A 45-year-old woman presents to her primary care physician complaining of not feeling well with generalized fatigue and symptoms of major depression. She states that her mother died two months ago and her father had a stroke shortly afterwards. She also reports exertional dyspnea and chest tightness of several weeks duration. Her past medical history is significant for Grave's disease that was treated with total thyroidectomy, allergic rhinitis, major depression, and hyperlipidemia. Her medications include levothyroxine, escitalopram, and Flonase. On physical exam she was hemodynamically stable and afebrile, not in any acute distress, lungs clear to auscultation, heart sounds normal with regular rate and rhythm, no jugular venous distention noted, no lower extremity edema. She was referred for an exercise stress single-photon emission computed tomography myocardial perfusion imaging (MPI) study to further evaluate her symptoms. Her resting ECG is shown (Figure 1).
Figure 1: Resting ECG
She completed stage 3 on the Bruce protocol achieving a peak heart rate and blood pressure of 144 beats/min and 186/57 mm Hg, respectively. She reported no chest pain and test was stopped due to fatigue. The stress ECG and MPI images are shown (Figures 2 and 3).
Figure 2: ECG at peak exercise
Figure 3: MPI images (stress)
What is the best next step in management of the patient?
The correct answer is: D. Echocardiography.
The patient's MPI did not reveal any perfusion defects to suggest coronary artery disease, therefore options A and B are incorrect. The images are of adequate quality. There is no reason to perform PET imaging. On the MPI images there is a halo of hyperlucency around the heart suggestive of a large pericardial effusion. The swinging motion of the heart can be seen in the gated images (Video A).
The patient was hemodynamically stable without any clinical signs of tamponade. An emergent echocardiogram was performed confirming the presence of a large pericardial effusion but there were no signs of tamponade (Video B).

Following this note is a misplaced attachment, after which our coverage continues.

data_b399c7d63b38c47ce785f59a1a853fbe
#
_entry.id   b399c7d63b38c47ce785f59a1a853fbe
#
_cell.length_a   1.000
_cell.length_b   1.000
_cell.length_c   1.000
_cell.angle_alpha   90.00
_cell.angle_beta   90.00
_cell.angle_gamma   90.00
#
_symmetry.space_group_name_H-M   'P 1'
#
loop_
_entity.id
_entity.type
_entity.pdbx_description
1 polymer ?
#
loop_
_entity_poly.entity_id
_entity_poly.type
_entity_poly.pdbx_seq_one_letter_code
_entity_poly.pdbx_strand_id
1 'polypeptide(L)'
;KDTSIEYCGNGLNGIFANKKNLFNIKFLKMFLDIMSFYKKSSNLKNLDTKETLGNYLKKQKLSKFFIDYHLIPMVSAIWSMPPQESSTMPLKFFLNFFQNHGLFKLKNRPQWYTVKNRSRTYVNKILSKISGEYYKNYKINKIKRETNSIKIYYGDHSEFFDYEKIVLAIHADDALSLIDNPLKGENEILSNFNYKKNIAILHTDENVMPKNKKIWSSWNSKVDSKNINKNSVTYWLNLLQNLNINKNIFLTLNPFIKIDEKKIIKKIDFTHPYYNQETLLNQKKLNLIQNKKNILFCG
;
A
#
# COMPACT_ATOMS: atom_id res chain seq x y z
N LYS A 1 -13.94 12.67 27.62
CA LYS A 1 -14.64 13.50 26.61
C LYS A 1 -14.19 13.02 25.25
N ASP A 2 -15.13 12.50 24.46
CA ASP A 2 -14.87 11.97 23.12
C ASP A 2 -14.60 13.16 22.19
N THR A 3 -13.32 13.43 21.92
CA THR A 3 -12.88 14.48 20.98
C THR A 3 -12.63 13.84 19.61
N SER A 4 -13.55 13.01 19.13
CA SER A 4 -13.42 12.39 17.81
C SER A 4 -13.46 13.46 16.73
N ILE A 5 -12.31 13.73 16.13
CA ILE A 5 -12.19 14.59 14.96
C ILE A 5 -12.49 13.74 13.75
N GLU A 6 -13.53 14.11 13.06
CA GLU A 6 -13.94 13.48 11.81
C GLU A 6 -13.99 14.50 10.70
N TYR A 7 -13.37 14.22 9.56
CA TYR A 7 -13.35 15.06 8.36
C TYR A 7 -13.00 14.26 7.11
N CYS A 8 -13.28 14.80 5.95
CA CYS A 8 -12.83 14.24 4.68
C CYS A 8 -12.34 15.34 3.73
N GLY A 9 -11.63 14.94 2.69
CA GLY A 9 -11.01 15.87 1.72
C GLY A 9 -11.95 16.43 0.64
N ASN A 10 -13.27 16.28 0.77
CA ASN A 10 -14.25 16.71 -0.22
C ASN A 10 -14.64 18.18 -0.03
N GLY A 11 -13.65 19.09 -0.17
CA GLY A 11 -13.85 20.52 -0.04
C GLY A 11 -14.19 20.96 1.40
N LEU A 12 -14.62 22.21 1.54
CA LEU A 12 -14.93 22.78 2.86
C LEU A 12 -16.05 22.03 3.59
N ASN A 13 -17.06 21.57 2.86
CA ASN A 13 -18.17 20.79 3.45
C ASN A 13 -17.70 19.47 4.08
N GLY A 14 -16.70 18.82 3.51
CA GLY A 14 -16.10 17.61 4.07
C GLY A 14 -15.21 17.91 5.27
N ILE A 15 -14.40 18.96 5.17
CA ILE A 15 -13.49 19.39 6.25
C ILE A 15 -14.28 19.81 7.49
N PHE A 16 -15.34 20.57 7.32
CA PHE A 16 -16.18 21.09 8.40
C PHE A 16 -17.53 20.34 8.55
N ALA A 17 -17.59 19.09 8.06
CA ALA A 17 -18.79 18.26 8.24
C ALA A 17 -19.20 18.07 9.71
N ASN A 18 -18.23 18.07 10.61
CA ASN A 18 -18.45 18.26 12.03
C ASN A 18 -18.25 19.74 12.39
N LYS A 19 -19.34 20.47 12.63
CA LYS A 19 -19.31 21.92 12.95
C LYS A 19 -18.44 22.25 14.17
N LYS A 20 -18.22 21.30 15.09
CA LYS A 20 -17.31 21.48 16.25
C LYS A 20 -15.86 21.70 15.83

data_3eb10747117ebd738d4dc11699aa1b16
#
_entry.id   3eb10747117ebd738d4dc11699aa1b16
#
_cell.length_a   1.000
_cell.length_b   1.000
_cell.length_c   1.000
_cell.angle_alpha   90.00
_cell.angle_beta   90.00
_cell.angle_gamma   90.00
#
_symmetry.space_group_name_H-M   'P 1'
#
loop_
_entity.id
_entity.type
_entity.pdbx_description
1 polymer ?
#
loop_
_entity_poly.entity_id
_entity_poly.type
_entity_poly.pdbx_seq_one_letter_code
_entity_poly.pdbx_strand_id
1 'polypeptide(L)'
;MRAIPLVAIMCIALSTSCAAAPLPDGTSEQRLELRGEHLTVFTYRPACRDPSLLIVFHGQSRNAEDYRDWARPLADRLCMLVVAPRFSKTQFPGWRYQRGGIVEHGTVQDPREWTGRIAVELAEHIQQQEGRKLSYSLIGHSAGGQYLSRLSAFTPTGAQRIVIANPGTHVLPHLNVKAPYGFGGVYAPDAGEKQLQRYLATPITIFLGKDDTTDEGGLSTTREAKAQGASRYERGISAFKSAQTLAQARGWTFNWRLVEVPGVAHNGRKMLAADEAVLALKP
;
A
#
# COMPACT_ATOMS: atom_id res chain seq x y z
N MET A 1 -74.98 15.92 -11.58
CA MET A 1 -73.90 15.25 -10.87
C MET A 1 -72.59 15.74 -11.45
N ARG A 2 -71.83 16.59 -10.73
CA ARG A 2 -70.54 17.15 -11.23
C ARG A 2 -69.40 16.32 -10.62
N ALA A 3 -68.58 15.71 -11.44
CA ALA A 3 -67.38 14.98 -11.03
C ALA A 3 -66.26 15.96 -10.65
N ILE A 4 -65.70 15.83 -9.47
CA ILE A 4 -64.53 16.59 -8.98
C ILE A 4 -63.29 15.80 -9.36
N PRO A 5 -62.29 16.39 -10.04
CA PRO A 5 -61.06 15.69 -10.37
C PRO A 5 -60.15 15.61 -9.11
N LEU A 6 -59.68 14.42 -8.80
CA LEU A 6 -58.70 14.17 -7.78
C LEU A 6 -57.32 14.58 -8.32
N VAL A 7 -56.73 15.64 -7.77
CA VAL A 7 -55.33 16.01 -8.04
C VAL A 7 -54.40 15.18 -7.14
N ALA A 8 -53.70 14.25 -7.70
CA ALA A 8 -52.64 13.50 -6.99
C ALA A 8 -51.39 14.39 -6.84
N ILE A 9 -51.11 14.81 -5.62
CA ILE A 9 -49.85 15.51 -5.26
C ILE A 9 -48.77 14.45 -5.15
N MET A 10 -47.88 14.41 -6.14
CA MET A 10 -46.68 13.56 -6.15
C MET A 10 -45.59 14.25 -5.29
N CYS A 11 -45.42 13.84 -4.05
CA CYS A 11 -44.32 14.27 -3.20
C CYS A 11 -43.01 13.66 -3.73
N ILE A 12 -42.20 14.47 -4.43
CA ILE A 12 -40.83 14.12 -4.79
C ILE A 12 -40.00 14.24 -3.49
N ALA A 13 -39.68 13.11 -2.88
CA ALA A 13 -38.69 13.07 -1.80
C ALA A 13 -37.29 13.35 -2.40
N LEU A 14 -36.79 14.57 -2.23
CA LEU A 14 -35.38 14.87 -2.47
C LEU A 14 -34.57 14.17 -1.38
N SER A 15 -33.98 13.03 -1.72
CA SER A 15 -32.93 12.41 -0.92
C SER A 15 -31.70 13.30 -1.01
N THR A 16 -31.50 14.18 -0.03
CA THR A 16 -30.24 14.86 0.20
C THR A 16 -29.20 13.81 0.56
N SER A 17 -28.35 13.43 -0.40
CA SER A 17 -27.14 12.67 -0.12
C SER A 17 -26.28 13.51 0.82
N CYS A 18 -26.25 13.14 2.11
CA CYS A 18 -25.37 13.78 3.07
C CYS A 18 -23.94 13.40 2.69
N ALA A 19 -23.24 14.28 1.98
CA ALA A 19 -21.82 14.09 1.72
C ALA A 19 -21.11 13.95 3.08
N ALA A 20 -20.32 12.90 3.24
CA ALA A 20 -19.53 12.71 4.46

Serum TSH was severely elevated at 120µIU/ml. The patient admitted to non-adherence to levothyroxine therapy since her mother's death and the intensification of her depressive symptoms. Over the next several months her TSH trended down towards normal with levothyroxine treatment. The patient was managed conservatively with close follow-up and serial echocardiograms but her symptoms persisted and she underwent elective pericardiocentesis draining more than 700 ml of fluid. The pericardial effusion was greatly diminished after the pericardiocentesis (Video C). Her shortness of breath improved but her fatigue and depression persisted.
It is important to assess for and appreciate the presence of extra-myocardial findings when interpreting MPIs. In many instances significant findings can be detected that impact the clinical management of the patient and occasionally these findings are related to the symptoms that initiated the work-up. In addition to pericardial effusion, an enlarged dysfunctional right ventricle suggestive of pulmonary embolism, and lungs, breast, thyroid and thymus cancers have been detected on MPI.